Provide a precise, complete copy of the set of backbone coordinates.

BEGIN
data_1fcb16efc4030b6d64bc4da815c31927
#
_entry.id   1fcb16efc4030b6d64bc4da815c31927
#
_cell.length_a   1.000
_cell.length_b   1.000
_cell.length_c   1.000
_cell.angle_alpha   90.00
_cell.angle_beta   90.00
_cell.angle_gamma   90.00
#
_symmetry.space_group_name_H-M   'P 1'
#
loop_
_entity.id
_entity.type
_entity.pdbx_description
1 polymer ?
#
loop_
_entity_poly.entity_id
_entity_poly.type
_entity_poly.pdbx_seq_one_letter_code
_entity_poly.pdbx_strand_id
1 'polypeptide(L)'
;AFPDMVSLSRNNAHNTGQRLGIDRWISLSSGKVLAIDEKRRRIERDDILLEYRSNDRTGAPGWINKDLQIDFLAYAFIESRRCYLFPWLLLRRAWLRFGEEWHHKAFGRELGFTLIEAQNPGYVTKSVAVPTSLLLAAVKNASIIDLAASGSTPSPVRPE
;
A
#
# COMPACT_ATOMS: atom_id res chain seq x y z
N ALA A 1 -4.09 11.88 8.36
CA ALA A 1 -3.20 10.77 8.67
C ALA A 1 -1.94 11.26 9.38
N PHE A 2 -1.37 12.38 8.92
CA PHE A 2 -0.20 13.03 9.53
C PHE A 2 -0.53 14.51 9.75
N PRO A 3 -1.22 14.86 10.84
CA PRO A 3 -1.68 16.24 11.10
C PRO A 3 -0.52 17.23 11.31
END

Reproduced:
data_1fcb16efc4030b6d64bc4da815c31927
#
_entry.id   1fcb16efc4030b6d64bc4da815c31927
#
_cell.length_a   1.000
_cell.length_b   1.000
_cell.length_c   1.000
_cell.angle_alpha   90.00
_cell.angle_beta   90.00
_cell.angle_gamma   90.00
#
_symmetry.space_group_name_H-M   'P 1'
#
loop_
_entity.id
_entity.type
_entity.pdbx_description
1 polymer ?
#
loop_
_entity_poly.entity_id
_entity_poly.type
_entity_poly.pdbx_seq_one_letter_code
_entity_poly.pdbx_strand_id
1 'polypeptide(L)'
;AFPDMVSLSRNNAHNTGQRLGIDRWISLSSGKVLAIDEKRRRIERDDILLEYRSNDRTGAPGWINKDLQIDFLAYAFIESRRCYLFPWLLLRRAWLRFGEEWHHKAFGRELGFTLIEAQNPGYVTKSVAVPTSLLLAAVKNASIIDLAASGSTPSPVRPE
;
A
#
# COMPACT_ATOMS: atom_id res chain seq x y z
N ALA A 1 -4.09 11.88 8.36
CA ALA A 1 -3.20 10.77 8.67
C ALA A 1 -1.94 11.26 9.38
N PHE A 2 -1.37 12.38 8.92
CA PHE A 2 -0.20 13.03 9.53
C PHE A 2 -0.53 14.51 9.75
N PRO A 3 -1.22 14.86 10.84
CA PRO A 3 -1.68 16.24 11.10
C PRO A 3 -0.52 17.23 11.31